Health Minister Mam Bun Heng yesterday said the ministry is months away from issuing a proclamation to regulate cosmetics and health products sold online.
Mr Bun Heng said the ministry will issue the proclamation in August and that it will require companies selling health and cosmetic products online to register.
“We will issue a proclamation in August and we will request all online sellers of cosmetics, health and energy products to register at the Health Ministry so we can manage them,” Mr Bun Heng said. “We will respond to the sellers and the ministry will provide licenses.”
According to Mr Bun Heng, sellers will not need to bring their documents to the ministry in order to be approved for a license. Instead, registration is done online in order to reduce processing time.
He said that by having sellers registered with the ministry, customers will know which products are ministry-certified.
“It will help us manage products and reduce counterfeit products,” Mr Bung Heng said. “All online sellers please respect the law.”
Pich Sros, president of the Cambodian Youth Party and member of the Supreme Consultative Council, said Mr Bun Heng told the SCC yesterday that the ministry is preparing a draft law to regulate the products online.
“The health minister will organise a law to manage cosmetic, health and energy products sold online to ensure quality is fit for consumption because some people have suffered from online shops who sell without a license,” Mr Sros said.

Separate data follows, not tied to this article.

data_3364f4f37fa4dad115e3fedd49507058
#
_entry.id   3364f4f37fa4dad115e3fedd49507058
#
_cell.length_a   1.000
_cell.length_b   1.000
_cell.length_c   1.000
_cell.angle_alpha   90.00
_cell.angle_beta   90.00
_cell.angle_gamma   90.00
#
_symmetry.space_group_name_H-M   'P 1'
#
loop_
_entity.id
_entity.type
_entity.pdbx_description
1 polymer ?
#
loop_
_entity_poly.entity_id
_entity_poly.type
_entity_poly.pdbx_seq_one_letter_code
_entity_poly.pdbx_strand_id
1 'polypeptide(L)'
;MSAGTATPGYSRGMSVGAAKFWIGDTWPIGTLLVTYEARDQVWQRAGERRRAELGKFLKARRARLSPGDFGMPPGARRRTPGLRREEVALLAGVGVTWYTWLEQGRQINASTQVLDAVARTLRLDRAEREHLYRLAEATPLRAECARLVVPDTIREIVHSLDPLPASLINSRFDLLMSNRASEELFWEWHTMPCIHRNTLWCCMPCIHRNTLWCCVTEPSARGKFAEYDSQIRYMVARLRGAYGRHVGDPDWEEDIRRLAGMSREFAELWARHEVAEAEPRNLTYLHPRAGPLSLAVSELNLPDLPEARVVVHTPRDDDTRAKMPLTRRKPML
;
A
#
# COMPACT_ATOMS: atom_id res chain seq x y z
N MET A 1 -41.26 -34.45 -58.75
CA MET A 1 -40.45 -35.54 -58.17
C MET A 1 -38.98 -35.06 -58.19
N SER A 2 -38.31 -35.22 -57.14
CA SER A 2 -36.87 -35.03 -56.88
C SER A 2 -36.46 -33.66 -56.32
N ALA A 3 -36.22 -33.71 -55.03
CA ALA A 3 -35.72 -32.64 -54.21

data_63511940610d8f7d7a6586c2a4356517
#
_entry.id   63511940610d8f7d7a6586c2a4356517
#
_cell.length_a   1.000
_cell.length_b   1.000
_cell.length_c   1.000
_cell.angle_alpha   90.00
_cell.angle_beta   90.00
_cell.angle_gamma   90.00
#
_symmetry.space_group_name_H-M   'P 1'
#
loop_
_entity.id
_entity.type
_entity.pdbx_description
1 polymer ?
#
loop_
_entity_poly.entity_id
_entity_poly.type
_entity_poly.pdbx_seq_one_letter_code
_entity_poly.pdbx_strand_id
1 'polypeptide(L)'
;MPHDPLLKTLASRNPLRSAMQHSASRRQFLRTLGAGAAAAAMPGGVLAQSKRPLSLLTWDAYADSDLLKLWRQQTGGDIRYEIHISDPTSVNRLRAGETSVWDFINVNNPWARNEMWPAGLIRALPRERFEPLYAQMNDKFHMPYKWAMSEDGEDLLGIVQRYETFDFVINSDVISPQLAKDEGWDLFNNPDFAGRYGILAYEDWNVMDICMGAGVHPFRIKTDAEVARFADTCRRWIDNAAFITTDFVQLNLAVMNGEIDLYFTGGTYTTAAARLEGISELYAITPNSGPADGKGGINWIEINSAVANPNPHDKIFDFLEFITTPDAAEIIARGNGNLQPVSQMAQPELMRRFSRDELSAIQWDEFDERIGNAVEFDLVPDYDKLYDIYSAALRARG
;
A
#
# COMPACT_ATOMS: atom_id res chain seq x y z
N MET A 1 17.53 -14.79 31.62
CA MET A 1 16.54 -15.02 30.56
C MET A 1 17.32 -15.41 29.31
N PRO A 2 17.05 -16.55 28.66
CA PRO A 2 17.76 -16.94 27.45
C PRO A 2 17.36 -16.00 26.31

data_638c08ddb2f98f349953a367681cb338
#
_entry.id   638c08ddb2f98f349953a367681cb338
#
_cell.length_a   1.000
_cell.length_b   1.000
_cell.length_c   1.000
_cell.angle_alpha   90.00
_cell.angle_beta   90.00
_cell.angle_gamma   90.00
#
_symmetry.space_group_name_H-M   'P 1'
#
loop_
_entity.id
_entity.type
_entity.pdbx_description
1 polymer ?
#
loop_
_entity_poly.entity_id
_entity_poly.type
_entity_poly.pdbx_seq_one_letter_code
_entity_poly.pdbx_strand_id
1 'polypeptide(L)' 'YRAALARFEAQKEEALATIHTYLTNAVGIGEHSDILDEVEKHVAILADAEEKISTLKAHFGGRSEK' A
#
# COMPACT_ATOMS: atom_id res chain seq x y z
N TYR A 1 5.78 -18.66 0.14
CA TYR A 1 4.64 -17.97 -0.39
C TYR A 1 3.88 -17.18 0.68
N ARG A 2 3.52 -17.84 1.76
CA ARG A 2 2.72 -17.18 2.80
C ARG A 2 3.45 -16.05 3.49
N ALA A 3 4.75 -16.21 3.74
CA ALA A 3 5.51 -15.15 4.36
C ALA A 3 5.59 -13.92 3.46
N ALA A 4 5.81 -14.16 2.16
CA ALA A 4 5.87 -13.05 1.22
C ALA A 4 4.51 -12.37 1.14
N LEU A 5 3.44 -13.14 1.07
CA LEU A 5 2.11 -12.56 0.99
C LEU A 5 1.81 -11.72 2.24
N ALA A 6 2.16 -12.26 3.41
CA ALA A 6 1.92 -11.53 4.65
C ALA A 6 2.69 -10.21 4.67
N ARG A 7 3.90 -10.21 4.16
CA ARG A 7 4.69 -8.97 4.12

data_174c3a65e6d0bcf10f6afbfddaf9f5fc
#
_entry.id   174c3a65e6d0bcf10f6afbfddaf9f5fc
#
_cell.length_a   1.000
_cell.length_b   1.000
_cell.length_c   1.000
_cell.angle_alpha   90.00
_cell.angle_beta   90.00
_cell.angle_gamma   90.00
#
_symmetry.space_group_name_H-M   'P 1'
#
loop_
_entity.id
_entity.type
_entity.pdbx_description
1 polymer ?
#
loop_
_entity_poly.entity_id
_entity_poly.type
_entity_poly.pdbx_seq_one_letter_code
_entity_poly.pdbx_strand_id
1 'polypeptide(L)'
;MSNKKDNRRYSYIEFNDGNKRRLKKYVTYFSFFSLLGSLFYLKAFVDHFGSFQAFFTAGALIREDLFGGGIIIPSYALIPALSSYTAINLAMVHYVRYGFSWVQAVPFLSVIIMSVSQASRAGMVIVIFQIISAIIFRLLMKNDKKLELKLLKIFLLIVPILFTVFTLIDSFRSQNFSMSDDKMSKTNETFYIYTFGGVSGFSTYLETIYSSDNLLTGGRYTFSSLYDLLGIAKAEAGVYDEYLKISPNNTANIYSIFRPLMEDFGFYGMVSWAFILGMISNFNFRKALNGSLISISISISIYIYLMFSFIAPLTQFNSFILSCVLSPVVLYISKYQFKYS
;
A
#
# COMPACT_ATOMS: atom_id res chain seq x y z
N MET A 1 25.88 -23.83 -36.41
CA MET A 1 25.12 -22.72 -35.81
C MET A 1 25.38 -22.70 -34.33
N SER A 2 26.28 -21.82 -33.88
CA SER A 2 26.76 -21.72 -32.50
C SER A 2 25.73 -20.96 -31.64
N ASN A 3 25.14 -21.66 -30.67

He noted that some products sold online are produced in makeshift facilities and do not meet safety standards.
He said many sellers lie online in order to attract customers. In turn, consumption of these products have affected people’s health.
“I think it’s good if the ministry issues a proclamation or a sub-decree to manage products sold online because we need to protect people’s health,” Mr Sros said. “Online sellers, please do not lie in order to sell your goods because doing so damages the health of the people.”
An online seller who requested anonymity said a proclamation on the control of health products sold online would be good.
“I would respect and support the ministry’s regulation,” the seller said. “I think that if the ministry does this, it will be able to reduce the amount of fake products.”
In May last year, the Interior Ministry issued a wide-ranging appeal for vigilance against counterfeit products after more than 200 tonnes of fake products, including cosmetics, were destroyed.
In March, Interior Minister Sar Kheng ordered the ministry’s Counter Counterfeit Committee to crack down harder on those distributing counterfeit products in the Kingdom.
During a ceremony to destroy 70 tonnes of fake goods, Mr Kheng said that the availability of fake goods tarnishes the Kingdom’s reputation among foreign visitors.